While Australia gradually opens up from COVID-19 lockdown, Victoria is still struggling to contain the outbreak.
The Black Lives Matter protest in Melbourne on June 6, which attracted thousands of face-masked and hand-sanitised protesters, did not prove to be the public health nightmare many commentators (particularly politically conservative ones) had predicted.
But Melbourne is nevertheless contending with a worrying spike in case numbers arising from infection clusters around staff working in quarantine sites and extended family gatherings.
From the beginning of the COVID-19 pandemic, we were told two behaviours were crucial to keeping us safe: social distancing and handwashing.
The coronavirus crisis has brought the mundane act of washing our hands into public discussion, and the internet is now awash (ahem) with advice, from the practical to the surreal.
If there’s one place where you would expect hand cleanliness to be beyond reproach, it’s hospitals. But this isn’t necessarily the case.
Surprisingly, hand hygiene is a vexing issue in hospitals all over the world.
Repeated studies have shown it is common for hospital staff to follow hand hygiene protocols less than 50% of the time.
This is as true in Australia and New Zealand-Aotearoa as it is globally. As any infection control nurse will tell you, specialist doctors are often among the worst offenders.
Who teaches hospital staff how to handwash?
Like most Western-style hospitals, all Australian hospitals have infection control experts, typically nurses, whose job is to educate, advise and monitor compliance on infection control protocols among hospital workers.
This is lifesaving work, because hospitals are prime breeding grounds for deadly antibiotic-resistant bacterial strains.
The main line of defence in hospitals against these potentially fatal infections is prevention, hence the strict protocols around hand hygiene, and widespread use of gloves, robes, masks and safety googles.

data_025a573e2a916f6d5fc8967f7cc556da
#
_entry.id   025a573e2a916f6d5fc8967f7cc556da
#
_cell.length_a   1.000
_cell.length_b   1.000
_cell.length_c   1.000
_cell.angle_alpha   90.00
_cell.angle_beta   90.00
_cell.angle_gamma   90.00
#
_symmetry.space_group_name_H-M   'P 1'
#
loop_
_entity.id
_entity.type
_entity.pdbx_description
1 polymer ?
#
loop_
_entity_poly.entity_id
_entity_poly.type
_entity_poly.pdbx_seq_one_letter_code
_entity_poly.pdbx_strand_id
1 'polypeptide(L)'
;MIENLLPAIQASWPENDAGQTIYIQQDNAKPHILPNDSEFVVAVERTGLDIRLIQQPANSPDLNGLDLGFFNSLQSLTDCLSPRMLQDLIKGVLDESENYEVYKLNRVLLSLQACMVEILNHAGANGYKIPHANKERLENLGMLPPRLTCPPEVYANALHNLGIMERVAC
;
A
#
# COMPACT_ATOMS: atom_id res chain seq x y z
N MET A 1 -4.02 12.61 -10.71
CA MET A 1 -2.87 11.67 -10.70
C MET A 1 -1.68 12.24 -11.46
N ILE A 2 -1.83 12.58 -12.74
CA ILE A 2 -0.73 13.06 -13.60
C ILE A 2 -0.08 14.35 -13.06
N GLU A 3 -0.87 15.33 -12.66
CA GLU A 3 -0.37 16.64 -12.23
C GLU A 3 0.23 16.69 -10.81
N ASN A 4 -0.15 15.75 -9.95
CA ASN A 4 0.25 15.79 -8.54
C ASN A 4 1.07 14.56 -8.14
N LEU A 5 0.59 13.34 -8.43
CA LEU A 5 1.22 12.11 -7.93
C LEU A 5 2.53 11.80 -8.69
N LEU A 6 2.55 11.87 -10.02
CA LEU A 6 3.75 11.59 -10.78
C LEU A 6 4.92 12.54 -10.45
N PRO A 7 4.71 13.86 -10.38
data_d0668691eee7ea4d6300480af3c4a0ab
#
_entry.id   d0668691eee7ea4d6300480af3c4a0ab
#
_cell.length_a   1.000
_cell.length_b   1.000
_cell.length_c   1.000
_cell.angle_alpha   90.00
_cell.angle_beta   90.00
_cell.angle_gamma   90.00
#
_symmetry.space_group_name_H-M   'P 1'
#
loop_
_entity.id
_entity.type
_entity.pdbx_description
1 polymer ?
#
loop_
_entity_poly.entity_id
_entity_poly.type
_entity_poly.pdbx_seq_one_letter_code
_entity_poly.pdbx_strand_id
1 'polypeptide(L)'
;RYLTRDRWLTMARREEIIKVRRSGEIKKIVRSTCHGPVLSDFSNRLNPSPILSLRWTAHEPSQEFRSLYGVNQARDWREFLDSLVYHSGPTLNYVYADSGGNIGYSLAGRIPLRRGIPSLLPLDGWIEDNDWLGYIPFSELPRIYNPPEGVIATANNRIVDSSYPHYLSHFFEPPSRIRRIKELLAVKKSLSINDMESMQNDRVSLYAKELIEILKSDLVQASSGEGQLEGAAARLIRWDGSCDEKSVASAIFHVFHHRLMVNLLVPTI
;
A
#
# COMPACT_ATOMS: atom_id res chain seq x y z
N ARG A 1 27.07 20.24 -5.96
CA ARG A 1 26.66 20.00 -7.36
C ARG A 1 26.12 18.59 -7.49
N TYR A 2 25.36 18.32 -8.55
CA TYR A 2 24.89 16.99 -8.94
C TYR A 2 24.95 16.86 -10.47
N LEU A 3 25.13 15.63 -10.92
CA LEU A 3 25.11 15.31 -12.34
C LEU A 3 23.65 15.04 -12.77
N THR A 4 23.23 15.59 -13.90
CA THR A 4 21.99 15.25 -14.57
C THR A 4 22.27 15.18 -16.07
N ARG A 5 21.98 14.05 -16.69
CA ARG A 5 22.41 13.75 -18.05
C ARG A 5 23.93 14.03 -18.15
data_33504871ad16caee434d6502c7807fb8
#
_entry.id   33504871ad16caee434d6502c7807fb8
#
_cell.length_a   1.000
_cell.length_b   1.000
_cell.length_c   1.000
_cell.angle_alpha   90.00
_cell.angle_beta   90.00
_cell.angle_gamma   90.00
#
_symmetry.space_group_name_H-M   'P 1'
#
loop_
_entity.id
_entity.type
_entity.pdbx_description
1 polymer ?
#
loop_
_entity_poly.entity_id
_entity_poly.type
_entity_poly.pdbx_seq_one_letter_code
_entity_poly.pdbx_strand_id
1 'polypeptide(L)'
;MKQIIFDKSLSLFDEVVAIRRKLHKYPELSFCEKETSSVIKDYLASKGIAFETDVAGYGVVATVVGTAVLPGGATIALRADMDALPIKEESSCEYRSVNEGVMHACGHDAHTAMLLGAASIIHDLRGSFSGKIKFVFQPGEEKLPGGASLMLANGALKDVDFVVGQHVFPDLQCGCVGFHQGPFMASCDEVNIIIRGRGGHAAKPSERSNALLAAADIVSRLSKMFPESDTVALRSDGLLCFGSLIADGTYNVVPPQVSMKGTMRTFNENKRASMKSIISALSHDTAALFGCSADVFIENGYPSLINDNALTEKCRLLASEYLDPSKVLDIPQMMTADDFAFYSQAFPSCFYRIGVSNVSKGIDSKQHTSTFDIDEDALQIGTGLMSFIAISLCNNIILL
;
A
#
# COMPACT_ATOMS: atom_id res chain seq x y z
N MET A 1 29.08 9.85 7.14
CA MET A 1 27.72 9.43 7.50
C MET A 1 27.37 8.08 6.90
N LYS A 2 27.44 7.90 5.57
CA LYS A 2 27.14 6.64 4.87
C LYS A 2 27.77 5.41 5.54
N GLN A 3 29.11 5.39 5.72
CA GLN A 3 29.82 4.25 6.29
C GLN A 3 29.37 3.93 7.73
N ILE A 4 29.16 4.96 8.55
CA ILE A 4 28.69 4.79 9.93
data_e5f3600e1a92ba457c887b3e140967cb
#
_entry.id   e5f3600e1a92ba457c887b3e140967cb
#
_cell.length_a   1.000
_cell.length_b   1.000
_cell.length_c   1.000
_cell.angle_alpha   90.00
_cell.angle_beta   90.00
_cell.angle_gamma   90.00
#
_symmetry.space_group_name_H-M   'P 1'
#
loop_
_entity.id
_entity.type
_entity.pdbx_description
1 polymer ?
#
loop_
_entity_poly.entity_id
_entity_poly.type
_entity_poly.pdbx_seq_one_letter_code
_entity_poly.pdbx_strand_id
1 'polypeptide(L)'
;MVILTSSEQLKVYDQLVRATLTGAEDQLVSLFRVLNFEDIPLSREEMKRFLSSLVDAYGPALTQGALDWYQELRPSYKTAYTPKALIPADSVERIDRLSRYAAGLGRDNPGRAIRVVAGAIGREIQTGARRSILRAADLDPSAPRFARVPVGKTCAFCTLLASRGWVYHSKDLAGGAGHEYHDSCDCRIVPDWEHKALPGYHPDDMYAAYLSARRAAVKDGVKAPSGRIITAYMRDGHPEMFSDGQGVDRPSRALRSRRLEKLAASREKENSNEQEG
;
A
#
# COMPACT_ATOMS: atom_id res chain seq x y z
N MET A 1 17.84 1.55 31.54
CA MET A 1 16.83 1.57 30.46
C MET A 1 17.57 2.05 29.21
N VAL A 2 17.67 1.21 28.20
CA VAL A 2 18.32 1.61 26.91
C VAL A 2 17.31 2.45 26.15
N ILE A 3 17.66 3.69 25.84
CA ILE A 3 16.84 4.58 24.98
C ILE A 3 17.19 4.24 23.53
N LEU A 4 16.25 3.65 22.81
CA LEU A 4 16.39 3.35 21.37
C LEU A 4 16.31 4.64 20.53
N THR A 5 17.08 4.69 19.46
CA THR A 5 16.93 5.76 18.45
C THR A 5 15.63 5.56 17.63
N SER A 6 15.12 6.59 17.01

Proper hospital hand hygiene involves using gloves, hand sanitiser, and frequent handwashing.
Protocols dictate that gloves should be used in situations where health workers might expect to come into contact with blood, bodily fluids or other contaminants.
Staff should wash or sanitise their hands before and after every patient contact, and in all situations where there has been contact with potentially contaminated material.
Infection control nurses undertake routine hand hygiene audits, and hospital staff can be disciplined if they fail to comply with the protocols.
Three types of handwashers
What makes hospital staff more or less likely to comply? It turns out there are different categories of handwasher, and therefore different ways to help people remember to do it.
While working on a project looking at communication in a multidisciplinary hospital team, infection control education became one of the areas of interest.
Part of the study focused on the hand hygiene habits of hospital staff in a ward with particularly high infection risks.
Based on observations, interviews and informal conversations, we discovered nursing staff tended to fall into one of three broad categories: “hero healthworkers”, “family members”, and those who were “working for the whitegoods”.
Overall, most health-care workers practised good hand hygiene most of the time.
But when there was time pressure — such as during short-staffed shifts, or when multiple patients were in particular need at the same time — nearly everyone had moments of non-compliance. But, fascinatingly, there were patterns to this non-compliance.